This movie is one of the most incredibly stories I have come across (especially since it is true) and it was very well written and directed. Most of the movie is in Farsi with English subtitles and this adds to the feeling of alienation the viewer experiences. We are constantly reminded by the setting, wardrobe and customs that this is very far from our Western ideals and beliefs. The trial scene and the scenes setting up to the stoning help to enhance this. The camera does not go inside the trial, and we only see the men come out and hear the verdict, one of the men who declares Soraya guilty is her own father. We are further alienated by the use of Islamic chants, the villagers who are watching begin to chant "Allahu Akbar," or God is great, in the U.S. there is the separation of Church and State, in the Middle East Islamic law is state law. There is a long march to the spot where Soraya is to be stoned to death and we follow her every step of the way.There is a sense of hopelessness about her march, and her preparation for her death. Soraya puts very little effort into proving her innoncence and the viewer gets the feeling that no matter what she didn't stand a chance.

 Personally, I had always thought that if someone was to be stoned to death it would be by a large, angry mob of people in the center of town using big rocks. I soon learned that this was not the case, it was much more horrific than I had imagined and the movie shows the entire sequence from start to finish. A large pit is dug and Soraya is placed in it with her hands tied behind her back. The people who are to stone her must stand behind a white line and the most important men in her life must individually throw stones the size of a fist at her. Even her sons throw stones at her, one at a time. Finally the mob mentality sets in and the village goes crazy with people grabbing stones and throwing them, at one point we see a woman cheering. When they think she is dead and her body is lying face down in the dirt, covered in blood and surrounded by stones, Ali checks to make sure she is dead. He see's her eye twitch and the mob once again picks up the stones and goes crazy.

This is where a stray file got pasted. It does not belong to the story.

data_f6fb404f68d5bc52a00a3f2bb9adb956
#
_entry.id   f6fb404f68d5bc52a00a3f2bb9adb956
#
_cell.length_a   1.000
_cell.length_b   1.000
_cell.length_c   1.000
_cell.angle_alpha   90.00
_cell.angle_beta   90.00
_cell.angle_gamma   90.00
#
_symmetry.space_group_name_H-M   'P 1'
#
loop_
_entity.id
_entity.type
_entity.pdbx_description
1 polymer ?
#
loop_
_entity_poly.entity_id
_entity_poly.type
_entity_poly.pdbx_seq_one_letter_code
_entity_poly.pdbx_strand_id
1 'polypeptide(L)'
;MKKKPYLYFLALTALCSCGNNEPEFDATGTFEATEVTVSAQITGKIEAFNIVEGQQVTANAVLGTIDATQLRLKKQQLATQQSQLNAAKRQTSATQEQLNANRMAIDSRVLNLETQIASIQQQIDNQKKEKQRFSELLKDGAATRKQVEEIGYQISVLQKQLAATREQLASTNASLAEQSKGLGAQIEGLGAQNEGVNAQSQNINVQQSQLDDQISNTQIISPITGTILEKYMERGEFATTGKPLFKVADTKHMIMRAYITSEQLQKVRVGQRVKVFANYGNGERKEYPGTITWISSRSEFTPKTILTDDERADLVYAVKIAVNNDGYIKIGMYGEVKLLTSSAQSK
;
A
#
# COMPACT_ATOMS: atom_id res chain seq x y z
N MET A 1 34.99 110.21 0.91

The entire time I watched this scene I was horrified, even before Soraya is placed in the pit she is seen dressed in white and she expresses her innocence one last time to the people of the village. Soraya is pure, she is portrayed as a woman who has lead a hard life and just wanted her children to be safe. The people of the village, having seen Soraya grow up among them, and don't seem to care. She is a woman and she is full of sin. Even though it is known that her husband beats her, cheats on her and gives her no money the villagers side with him. Before the trial we meet some semi important characters who live in the village, and each one expresses their opinion about Soraya. For the most part the villagers believe that she is a good, hard working woman but these early thoughts about her are soon abandoned by the adultery charges. When the mullah and town mayor accost the journalist, it is because they know that what has been done in the village is wrong. They do not want the world to know that they committed such a terrible act. The mullah (who is a holy man) gave his consent to the stoning, despite knowing that Soraya was innocent. The final words of the movie are Zahra's as she screams that the world will know what was done here, and we are brought back to the women's rights (or lack there of) in such alienated parts of the world.